Nora Sub Laban was born in 1956 and has lived in her home in the heart of the Muslim Quarter of the Old City all her life. Her family has lived in this house, since 1953. Now, she tells us, Israeli settlers are pushing for her eviction so that a Jewish settler family can move in. Nora, lives here with her family of nine, including grandchildren – they are the last remaining Palestinian family on the street.

Jerusalem Al-Khalidiyya St (Sub Laban family Photo EAPPI/K.Cargin

2015 East Jerusalem, Al-Khalidiyya St EA visits Sub Laban family home in Muslim Quarter. Photo EAPPI/K.Cargin

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Access restrictions: a case of emergency

by the Jerusalem team,

The situation on the ground in occupied East Jerusalem has deteriorated in the last month; violence has escalated and the atmosphere here is tense. October was characterized by demonstrations, violent clashes, and attacks against civilians that left 69 Palestinians and eight Israelis dead and more than 7,300 Palestinians and 115 Israelis injured. In this same period the Israeli military installed new checkpoints and road blocks on the access points to Palestinian communities living in East Jerusalem. A number of these new checkpoints have been set up in the area around the Mount of Olives. The Israeli Authorities say that it is for security reason but the question arises: for whose security and what are the consequence of these movement restrictions? Continue reading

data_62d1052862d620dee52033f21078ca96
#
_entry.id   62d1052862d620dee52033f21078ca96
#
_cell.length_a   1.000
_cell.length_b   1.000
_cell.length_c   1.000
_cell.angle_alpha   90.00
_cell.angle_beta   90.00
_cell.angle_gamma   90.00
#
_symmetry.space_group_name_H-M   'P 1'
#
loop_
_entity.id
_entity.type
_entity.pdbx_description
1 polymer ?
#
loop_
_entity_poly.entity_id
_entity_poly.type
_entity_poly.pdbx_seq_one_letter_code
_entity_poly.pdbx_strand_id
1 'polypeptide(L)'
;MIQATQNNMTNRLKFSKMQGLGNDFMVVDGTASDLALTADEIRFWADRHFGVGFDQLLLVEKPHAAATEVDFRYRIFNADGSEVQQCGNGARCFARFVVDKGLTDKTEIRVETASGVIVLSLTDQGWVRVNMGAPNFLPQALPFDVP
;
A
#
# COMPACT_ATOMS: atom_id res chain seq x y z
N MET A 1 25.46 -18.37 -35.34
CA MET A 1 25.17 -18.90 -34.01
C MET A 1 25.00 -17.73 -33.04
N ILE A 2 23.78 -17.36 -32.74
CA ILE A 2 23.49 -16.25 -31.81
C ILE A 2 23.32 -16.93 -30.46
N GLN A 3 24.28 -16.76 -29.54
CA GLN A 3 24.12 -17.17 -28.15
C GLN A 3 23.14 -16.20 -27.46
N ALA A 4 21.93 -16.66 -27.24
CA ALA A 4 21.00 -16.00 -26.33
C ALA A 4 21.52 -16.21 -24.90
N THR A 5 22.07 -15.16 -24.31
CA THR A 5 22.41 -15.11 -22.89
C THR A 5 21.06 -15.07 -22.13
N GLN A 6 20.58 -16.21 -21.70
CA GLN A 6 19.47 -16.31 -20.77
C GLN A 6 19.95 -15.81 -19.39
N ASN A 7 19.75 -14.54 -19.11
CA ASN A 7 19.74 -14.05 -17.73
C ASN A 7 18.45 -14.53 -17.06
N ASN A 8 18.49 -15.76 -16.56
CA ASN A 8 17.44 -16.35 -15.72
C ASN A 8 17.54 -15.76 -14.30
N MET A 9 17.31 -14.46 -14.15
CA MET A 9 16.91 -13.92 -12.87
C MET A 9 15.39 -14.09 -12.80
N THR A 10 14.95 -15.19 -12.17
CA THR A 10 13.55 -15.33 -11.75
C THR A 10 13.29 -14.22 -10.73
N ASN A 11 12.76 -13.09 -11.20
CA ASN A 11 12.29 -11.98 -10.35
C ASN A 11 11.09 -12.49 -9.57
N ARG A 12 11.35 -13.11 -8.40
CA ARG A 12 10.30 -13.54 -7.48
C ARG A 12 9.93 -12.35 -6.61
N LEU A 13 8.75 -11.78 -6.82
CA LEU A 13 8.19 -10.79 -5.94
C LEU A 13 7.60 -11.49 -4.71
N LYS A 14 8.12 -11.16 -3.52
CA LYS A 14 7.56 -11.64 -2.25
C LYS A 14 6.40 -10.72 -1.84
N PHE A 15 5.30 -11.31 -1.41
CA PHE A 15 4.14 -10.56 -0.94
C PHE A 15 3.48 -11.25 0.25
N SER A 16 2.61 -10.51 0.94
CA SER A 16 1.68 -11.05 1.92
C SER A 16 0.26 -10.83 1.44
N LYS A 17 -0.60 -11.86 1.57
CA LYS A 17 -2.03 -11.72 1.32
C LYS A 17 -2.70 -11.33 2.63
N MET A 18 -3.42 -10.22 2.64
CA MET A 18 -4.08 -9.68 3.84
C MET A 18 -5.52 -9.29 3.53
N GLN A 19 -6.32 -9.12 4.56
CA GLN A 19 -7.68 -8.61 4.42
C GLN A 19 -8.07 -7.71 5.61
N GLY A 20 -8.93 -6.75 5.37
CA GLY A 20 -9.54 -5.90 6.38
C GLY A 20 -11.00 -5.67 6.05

Wait for the Bulldozers or Demolish it Yourself?

Self-demolition is an increasing trend in East Jerusalem. This phenomena receives little international attention as it is difficult to track, both in numbers of those affected and its psychological impact.

by Emmi & Zoë, Jerusalem team

The Haq family needed to wait for the authorities to verify the demolition before cleaning up the rubble. This took one month. Photo EAPPI/M. Kjellstrom.

The remains of the Haq children’s bedrooms. The family needed to wait for the authorities to verify the demolition before cleaning up the rubble. This took one month. Photo EAPPI/M. Kjellstrom.

One and a half rooms is what is left of the Haq family’s house in the Ras al-Amud neighbourhood of East Jerusalem. For the family of seven, this means living shoulder to shoulder.

“It is especially difficult for the older children to share,” Huda Haq, the mother, regrets.

In addition to an 18-year old son and a 16-year old daughter, she has boys aged 12 and 9 and a baby girl aged 4. Since three months ago, all of the children have been living in one room.